The Turkic term oğuz or oğur (in z- and r-Turkic, respectively) is a historical term for "military division, clan, or tribe" among the Turkic peoples. With the Mongol invasions of 1206–21, the Turkic khaganates were replaced by Mongol or hybrid Turco-Mongol confederations, where the corresponding military division came to be known as orda.
Later the word appears often for two largely separate groups of the Turkic migration in the early medieval period, namely:
The stem uq-, oq- "kin, tribe" is from a Proto-Turkic *uk. The Old Turkic word has often been connected with oq "arrow"; Pohl (2002) in explanation of this connection adduces the Chinese T'ang-shu chronicle, which reports: "the khan divided his realm into ten tribes. To the leader of each tribe, he sent an arrow. The name [of these ten leaders] was 'the ten she', but they were also called 'the ten arrows'." An oguz (ogur) was in origin a military division of a Nomadic empire, which acquired tribal or ethnic connotations, by processes of ethnogenesis.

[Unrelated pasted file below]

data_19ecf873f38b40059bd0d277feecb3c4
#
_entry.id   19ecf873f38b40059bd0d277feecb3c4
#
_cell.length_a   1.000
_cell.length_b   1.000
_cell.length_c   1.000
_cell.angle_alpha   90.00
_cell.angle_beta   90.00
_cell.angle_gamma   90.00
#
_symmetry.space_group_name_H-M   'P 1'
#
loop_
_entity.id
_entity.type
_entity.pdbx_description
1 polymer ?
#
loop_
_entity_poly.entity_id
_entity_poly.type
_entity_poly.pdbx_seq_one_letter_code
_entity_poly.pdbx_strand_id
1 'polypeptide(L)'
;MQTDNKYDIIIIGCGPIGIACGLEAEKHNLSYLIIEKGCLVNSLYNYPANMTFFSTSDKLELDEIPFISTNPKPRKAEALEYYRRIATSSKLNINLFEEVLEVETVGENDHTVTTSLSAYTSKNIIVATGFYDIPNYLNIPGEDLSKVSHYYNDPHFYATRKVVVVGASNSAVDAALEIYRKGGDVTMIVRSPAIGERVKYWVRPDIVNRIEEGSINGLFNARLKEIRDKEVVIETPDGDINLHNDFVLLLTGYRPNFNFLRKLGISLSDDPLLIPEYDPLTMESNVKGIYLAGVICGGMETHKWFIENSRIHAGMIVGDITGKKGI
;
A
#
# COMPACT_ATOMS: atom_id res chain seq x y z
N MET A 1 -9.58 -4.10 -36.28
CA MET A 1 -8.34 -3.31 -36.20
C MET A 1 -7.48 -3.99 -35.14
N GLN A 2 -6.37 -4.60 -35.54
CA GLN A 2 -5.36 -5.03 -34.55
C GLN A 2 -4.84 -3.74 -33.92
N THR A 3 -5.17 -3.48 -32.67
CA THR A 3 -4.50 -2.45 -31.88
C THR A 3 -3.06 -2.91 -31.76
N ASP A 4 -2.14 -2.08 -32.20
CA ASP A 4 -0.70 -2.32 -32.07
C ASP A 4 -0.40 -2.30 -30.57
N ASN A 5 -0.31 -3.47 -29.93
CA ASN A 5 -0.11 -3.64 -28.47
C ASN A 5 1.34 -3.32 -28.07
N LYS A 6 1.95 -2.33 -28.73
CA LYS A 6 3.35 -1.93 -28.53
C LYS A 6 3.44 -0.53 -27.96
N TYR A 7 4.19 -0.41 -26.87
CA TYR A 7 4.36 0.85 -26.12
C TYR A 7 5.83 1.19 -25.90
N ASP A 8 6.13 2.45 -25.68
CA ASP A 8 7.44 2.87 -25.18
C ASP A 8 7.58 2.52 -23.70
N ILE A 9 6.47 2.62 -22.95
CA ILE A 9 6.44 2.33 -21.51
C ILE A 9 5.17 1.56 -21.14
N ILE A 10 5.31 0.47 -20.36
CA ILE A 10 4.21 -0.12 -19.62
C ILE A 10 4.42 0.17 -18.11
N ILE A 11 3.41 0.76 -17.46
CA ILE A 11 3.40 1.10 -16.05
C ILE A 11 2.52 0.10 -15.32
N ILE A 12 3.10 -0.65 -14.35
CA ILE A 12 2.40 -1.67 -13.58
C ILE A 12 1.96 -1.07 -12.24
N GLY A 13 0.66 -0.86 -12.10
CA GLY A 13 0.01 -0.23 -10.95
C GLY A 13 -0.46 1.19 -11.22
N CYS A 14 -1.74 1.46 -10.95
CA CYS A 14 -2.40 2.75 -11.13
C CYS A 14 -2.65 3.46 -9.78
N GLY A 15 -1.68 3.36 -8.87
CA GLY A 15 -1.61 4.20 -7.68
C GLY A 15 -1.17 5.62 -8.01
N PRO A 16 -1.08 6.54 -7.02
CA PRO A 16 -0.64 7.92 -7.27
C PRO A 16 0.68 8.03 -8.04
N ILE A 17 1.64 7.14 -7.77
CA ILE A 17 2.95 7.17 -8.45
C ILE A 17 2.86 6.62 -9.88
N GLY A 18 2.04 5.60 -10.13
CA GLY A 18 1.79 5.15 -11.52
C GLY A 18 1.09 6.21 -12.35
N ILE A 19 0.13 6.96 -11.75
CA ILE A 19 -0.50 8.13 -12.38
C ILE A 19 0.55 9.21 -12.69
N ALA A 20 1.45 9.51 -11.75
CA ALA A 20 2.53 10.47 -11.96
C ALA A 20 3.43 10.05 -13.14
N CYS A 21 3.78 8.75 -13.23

- Sergei Anatolyevich Starostin, Turkic etymology (Online Etymological Database Project), citing VEWT 511, ЭСТЯ 1, 582-583, Егоров 76. Starostin thought the connection with "arrow" was made "erroneously".
- the "arrows" connection was first reported by Édouard Chavannes, Documents sur les Tou-kiue (Turcs) occidentaux, 1900.
- Walter Pohl, Die Awaren: ein Steppenvolk im Mitteleuropa, 567-822 n. Chr, C.H.Beck (2002), ISBN 978-3-406-48969-3, p. 26-29.
- Karoly Czeglédy, On the Numerical Composition of the Ancient Turkic Tribal Confederations, Acta Orient. Hung., 25 (1972), 275-281.